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It's fair to reach out, but if the PI says no then don't take it personally. You will want to say "Hi I'm OP, the medical student who has been working with [resident] on the [project]. I have decided to apply to [specialty] because [reasons]. Would it be possible to meet and discuss a career in [specialty]? I have enjoyed working on [project], but would be interested in any opportunities to work with you directly on this or another project in [specialty], or any other exposure opportunities you can recommend." If the PI is down to meet then if there are opportunities to work directly with them then I would ask at that point if they might be able to write you a strong letter of recommendation discussing your work with them and the resident. If they say no or don't have anything for direct contact then I would ask if they can recommend anyone else who might have research opportunities in your field, but I don't think a letter from them without having worked with you personally would be worthwhile.

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6 hours ago, smeagol said:

Hey all!

Just looking for some thoughts and insights on how to approach this situation: I've been working closely with a resident in my specialty of interest on a project, but have not yet had the chance to speak with the PI (the PI is also an attending in the field I'm interested in). Would it be overkill or out of line to reach out to the PI and see about getting a letter from them down the road?

Thanks!

This resident is not being fair to you. I work with medical students frequently and I always discuss with my PI that I will be bringing them on to the project. Once they have worked on enough to have something of value to talk about with the PI, I ensure I set up a meeting so they can get credit for their work and set themselves up to be able to get a reference letter. If you can’t get a reference letter from this experience and can’t network with staff, it is of limited value to you and you are mostly being used for scutt work with no recognition. Either work to change the situation by talking to the resident or find another project.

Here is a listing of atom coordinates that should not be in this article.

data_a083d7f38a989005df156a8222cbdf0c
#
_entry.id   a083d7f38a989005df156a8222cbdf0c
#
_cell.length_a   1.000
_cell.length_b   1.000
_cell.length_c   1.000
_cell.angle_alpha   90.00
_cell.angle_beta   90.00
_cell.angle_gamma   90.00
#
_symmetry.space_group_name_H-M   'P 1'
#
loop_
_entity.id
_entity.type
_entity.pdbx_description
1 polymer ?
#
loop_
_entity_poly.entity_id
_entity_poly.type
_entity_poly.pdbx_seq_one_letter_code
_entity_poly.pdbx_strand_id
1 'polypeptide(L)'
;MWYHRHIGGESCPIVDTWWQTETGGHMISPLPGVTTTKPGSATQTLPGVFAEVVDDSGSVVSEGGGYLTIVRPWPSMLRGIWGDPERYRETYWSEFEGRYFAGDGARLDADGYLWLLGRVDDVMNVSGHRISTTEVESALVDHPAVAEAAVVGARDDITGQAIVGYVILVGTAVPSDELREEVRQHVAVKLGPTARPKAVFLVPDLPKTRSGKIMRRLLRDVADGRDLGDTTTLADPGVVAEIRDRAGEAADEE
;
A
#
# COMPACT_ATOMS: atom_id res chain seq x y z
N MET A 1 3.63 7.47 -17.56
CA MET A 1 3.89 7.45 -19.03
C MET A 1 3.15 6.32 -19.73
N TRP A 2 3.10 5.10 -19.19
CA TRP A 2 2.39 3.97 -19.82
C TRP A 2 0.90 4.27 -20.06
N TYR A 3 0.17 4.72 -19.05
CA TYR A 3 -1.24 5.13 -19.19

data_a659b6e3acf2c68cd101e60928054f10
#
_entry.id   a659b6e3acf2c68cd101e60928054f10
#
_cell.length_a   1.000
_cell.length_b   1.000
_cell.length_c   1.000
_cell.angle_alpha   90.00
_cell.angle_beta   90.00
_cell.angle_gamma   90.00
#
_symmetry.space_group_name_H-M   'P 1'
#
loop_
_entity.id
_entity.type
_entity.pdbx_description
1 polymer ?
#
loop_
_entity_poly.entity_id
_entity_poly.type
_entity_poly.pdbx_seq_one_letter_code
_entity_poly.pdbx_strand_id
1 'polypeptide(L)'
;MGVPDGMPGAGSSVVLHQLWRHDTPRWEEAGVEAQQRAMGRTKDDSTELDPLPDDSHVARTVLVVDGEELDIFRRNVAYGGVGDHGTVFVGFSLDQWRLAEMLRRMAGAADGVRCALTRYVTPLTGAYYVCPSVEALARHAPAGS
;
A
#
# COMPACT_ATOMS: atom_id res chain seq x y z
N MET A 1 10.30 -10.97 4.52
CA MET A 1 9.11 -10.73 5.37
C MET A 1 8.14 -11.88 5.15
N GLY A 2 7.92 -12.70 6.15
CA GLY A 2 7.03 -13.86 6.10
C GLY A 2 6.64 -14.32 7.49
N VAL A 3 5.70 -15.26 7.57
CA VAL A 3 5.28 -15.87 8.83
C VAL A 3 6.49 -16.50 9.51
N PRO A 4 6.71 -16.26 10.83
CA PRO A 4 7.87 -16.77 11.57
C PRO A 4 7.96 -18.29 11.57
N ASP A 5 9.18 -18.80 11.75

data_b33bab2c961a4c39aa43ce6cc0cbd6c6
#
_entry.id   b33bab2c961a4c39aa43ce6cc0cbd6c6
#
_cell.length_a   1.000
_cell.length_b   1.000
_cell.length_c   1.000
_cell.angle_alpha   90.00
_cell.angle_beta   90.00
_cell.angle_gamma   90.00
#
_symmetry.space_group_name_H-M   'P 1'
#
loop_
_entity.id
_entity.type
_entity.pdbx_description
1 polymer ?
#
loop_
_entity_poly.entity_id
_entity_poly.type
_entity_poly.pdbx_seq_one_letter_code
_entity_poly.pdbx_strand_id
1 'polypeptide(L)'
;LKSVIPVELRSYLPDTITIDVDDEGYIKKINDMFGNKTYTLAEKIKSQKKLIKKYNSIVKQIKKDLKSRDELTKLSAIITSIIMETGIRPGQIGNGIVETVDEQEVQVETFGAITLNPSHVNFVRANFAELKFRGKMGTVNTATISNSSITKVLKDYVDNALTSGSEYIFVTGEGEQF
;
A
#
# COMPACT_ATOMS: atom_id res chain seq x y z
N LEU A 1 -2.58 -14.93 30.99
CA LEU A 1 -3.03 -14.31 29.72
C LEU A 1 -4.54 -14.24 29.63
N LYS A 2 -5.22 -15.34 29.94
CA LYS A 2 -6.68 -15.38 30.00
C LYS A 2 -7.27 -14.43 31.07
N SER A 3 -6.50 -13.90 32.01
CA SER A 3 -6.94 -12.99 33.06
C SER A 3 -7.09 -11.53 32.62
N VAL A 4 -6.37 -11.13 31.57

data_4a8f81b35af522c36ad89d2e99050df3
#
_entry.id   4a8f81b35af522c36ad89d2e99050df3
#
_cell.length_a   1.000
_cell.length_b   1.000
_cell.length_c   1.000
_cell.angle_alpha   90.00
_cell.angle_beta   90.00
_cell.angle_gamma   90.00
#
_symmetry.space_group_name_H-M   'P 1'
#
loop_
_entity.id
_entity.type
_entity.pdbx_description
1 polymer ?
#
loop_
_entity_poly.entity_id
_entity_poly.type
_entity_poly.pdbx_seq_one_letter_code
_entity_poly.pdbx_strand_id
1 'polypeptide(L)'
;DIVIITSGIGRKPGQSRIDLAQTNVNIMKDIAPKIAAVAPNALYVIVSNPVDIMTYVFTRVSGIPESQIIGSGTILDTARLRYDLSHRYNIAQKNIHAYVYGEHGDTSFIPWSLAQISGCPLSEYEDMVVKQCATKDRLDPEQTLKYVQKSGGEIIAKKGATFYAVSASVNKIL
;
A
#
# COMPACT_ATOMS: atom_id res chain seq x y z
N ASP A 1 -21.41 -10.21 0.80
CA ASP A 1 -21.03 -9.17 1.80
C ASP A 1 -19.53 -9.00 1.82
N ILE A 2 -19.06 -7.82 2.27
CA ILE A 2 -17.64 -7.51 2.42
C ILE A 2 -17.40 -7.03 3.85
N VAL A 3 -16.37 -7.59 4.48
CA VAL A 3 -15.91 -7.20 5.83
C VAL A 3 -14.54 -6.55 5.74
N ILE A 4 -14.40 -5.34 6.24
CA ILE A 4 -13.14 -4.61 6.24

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On 5/8/2021 at 1:25 PM, shikimate said:

I think 1 good letter from research PI who's also a clinician is fine. It's bit of a problem if you haven't had face to face time with them. Maybe ask the resident if they can play the middleman and set up a meeting between you three to talk about how the project is going. First make sure the resident can actually talk positively about your contribution though.

Following up on this, if your PI writes you a research LOR but you change your mind afterwards, can you choose whether to submit it (similar to clinical LORs)?

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Hey sorry I'm tagging on to this thread but what if you worked directly with the PI (got lots of facetime) and then are able to do an elective with them in their specialty? 

I was told that would make a good letter since they could speak to your research and clinical work but is that not the case? 

(I'm starting clerkship in fall so still don't know much about LORs)

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10 minutes ago, dragoncat said:

Hey sorry I'm tagging on to this thread but what if you worked directly with the PI (got lots of facetime) and then are able to do an elective with them in their specialty? 

I was told that would make a good letter since they could speak to your research and clinical work but is that not the case? 

(I'm starting clerkship in fall so still don't know much about LORs)

It's a question of getting there - sometimes things are harder to do in practice because of the way things work and the complexity of hierarchy.  That's what a lot of this discussion is about - figuring out how to take those steps.  

But, yes, that would be the ideal goal - both clinical and research comments (as mentioned above).